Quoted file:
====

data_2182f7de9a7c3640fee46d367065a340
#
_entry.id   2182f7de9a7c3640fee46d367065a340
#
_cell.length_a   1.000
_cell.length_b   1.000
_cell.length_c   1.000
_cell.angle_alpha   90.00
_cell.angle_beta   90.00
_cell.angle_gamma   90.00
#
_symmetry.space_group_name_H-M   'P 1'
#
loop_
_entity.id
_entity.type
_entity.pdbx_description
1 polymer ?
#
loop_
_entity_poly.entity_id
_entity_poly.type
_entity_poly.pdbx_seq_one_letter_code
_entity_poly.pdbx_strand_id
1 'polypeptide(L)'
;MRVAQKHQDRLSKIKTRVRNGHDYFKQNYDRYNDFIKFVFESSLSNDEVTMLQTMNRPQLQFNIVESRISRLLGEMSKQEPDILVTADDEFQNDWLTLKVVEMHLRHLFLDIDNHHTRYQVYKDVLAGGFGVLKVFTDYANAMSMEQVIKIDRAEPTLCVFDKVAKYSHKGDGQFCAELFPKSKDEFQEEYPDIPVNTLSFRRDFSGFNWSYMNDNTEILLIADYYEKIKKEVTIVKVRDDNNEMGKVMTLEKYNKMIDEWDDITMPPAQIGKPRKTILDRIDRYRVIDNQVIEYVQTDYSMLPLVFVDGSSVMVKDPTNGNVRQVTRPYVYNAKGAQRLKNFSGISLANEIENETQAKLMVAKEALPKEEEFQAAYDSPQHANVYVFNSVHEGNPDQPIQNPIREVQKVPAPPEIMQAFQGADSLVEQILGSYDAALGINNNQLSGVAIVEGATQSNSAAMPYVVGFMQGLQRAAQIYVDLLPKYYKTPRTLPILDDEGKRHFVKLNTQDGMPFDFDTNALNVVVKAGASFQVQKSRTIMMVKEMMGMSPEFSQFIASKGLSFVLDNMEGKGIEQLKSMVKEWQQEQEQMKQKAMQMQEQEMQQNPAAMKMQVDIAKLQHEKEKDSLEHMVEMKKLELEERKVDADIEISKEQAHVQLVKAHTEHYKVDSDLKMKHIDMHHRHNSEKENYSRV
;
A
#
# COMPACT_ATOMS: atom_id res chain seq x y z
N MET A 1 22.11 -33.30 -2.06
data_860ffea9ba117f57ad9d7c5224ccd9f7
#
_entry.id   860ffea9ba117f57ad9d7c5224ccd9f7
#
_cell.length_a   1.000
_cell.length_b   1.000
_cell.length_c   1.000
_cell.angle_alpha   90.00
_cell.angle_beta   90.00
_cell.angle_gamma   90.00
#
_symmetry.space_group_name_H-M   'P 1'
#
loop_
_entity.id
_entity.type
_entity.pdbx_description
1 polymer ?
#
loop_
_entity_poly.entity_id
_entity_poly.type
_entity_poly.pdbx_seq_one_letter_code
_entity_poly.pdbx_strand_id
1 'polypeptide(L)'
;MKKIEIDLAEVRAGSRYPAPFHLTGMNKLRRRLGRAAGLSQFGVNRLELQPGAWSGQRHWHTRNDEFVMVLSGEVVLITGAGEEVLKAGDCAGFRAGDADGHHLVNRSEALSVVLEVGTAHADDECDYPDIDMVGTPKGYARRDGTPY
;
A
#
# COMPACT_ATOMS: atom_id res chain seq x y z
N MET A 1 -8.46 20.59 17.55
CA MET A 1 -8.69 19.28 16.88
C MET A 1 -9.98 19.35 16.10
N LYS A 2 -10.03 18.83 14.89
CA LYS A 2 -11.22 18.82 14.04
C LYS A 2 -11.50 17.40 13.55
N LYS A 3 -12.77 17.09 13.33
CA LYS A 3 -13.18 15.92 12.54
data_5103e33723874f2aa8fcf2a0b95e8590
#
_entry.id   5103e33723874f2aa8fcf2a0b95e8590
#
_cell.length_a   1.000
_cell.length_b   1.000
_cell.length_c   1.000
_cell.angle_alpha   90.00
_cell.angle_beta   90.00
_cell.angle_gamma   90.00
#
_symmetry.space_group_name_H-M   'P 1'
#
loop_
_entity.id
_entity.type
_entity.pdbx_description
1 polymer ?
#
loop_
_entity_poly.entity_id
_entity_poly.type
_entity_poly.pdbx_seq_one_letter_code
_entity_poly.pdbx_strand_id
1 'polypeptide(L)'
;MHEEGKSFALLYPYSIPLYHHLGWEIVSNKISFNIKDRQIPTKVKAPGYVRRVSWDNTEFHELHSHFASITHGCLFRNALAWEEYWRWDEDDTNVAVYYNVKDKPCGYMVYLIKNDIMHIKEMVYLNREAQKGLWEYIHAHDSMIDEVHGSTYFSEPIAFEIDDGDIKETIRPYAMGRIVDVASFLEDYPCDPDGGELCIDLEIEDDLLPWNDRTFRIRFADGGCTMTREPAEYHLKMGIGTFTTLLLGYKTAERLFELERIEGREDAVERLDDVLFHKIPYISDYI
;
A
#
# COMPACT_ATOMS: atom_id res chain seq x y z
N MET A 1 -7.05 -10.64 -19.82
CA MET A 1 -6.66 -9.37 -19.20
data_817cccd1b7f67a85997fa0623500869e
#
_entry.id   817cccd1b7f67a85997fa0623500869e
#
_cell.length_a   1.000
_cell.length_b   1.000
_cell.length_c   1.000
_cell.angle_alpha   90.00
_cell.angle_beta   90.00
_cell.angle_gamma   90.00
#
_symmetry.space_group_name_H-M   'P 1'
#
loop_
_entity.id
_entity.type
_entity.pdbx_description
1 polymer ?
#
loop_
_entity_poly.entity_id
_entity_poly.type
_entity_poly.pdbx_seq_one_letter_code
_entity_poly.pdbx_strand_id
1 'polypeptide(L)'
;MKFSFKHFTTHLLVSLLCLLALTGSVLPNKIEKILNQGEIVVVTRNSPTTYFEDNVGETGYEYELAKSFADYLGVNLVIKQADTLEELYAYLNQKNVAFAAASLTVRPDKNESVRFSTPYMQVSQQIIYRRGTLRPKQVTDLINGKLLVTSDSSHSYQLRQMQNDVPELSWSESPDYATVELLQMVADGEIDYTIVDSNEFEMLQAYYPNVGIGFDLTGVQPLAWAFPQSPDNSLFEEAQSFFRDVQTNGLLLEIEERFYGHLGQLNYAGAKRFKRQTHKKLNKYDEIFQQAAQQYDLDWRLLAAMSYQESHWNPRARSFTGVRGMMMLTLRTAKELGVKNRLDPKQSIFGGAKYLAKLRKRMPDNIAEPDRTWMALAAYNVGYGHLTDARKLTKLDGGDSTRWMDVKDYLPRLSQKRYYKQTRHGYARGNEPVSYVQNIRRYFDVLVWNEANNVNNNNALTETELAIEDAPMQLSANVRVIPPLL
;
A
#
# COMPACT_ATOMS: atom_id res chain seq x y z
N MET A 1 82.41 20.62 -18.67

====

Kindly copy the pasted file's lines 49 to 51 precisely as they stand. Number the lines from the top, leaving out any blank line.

1 polymer ?
#
loop_